Yesterday I blogged about diminishing venture capital investment in the grid, electric vehicle and storage sectors. Today, Jesse Berst at Smart Grid News delivered word on smart grid forecasts that’s potentially even more distressing to smart grid companies: “Leading analyst slashes smart grid forecasts.”
Industry analyst Andrew Weisel, who covers the utility and smart grid market for Macquarie Group Limited, predicts that the economic downturn will slow demand for smart grid, that demand for smart meters will decrease due to consumer “pushback” over rate hikes in France and the UK, and that DR is really struggling. Read the piece, it’s a good one.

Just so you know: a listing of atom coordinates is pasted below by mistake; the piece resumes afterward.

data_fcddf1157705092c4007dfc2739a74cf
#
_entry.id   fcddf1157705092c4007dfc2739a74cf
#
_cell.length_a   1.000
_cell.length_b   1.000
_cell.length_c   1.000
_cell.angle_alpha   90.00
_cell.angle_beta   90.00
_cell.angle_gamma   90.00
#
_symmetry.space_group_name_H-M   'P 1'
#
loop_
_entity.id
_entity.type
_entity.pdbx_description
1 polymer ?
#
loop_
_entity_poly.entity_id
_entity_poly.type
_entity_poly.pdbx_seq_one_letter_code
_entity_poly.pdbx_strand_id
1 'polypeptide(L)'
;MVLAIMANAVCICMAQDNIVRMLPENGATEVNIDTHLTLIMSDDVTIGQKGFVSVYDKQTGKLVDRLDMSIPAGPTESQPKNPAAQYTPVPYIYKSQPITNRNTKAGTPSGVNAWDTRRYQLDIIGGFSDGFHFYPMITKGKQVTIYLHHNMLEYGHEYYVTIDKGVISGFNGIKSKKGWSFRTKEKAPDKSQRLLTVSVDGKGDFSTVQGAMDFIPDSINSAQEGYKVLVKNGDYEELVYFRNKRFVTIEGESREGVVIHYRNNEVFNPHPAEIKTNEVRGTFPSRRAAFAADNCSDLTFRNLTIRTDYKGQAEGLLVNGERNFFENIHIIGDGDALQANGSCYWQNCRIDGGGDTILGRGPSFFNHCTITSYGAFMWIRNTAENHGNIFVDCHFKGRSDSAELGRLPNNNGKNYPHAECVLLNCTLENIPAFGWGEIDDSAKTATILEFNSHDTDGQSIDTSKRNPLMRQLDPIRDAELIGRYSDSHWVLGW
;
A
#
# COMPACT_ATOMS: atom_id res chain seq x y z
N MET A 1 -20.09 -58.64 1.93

What does this all mean for smart grid? Historically, electrical demand has closely tracked GDP. It seems with slow economic growth, and the subsequent slow growth in energy demand, that at least some smart grid solutions are not as urgent — namely, the need for demand response. That said, other benefits of smart grid — including improved efficiency, integration of “home-grown” renewable energy, enhanced grid reliability, the potential for more consumer control, and the like — have positive implications for our global economy.
At this point in time, does the cost outweigh the benefit?